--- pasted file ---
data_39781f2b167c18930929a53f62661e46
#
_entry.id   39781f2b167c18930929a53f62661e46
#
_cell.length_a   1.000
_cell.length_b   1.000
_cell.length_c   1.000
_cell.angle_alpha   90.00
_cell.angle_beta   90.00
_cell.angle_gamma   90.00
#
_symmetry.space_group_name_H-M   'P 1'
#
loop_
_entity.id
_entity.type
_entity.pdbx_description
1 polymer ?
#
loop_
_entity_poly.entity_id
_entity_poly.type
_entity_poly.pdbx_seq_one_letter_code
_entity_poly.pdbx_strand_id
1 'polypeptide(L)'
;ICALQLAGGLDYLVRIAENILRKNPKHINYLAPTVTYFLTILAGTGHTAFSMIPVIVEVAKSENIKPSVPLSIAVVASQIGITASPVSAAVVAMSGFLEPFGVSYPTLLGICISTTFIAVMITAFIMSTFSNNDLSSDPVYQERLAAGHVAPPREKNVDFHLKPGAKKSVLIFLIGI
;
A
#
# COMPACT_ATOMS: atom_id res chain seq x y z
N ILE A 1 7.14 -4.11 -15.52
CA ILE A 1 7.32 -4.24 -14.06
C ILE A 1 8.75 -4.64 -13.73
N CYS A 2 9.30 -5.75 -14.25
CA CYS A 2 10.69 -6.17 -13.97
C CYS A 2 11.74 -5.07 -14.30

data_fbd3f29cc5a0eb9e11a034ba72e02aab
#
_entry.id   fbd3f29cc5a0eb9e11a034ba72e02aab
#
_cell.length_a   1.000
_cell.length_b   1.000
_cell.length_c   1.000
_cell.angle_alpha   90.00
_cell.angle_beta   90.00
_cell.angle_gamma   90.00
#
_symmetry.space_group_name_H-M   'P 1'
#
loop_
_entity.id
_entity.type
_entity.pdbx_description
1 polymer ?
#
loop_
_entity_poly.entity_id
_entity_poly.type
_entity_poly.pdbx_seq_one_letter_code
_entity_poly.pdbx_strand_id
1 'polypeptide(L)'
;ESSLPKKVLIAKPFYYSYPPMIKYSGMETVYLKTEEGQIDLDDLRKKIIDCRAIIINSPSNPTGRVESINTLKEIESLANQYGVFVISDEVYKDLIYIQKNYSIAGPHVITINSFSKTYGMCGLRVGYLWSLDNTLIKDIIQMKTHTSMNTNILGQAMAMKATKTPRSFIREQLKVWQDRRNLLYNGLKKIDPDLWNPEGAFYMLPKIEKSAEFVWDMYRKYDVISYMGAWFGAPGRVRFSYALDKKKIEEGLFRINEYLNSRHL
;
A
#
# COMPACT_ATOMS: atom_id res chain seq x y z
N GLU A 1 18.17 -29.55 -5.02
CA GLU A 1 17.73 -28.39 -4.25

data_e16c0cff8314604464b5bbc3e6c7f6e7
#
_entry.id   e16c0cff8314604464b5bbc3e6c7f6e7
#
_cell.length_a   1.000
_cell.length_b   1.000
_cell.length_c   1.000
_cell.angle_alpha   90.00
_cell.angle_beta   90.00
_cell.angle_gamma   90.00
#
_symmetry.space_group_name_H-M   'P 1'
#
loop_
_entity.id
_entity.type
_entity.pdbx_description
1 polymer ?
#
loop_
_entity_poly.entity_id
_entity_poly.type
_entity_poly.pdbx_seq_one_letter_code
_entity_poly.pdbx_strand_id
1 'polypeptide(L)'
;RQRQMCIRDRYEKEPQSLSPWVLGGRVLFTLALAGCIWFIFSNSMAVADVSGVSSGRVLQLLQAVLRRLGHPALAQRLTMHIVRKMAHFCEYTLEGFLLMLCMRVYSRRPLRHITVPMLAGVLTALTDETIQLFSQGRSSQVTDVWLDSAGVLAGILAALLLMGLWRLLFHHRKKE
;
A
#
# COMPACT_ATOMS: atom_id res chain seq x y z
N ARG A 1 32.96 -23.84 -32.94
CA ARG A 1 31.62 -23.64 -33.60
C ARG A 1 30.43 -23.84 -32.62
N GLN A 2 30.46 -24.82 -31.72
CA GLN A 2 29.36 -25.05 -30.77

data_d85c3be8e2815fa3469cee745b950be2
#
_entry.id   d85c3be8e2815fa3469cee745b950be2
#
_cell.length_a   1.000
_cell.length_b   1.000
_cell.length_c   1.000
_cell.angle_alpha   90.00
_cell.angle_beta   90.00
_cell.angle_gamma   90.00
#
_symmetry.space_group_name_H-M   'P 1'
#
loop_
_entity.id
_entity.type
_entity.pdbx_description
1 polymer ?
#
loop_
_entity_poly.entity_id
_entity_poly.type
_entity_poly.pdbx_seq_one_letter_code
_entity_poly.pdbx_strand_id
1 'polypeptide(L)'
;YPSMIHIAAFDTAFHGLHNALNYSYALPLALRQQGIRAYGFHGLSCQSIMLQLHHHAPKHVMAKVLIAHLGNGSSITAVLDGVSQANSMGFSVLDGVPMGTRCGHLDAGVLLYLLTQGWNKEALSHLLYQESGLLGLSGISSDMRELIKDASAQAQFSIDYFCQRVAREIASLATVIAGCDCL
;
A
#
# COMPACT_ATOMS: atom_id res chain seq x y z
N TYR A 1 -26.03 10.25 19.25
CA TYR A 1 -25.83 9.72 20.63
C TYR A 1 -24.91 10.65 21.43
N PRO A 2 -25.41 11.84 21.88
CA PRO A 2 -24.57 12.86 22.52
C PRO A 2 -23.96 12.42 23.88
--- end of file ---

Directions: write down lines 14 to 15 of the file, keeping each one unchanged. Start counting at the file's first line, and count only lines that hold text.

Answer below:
loop_
_entity.id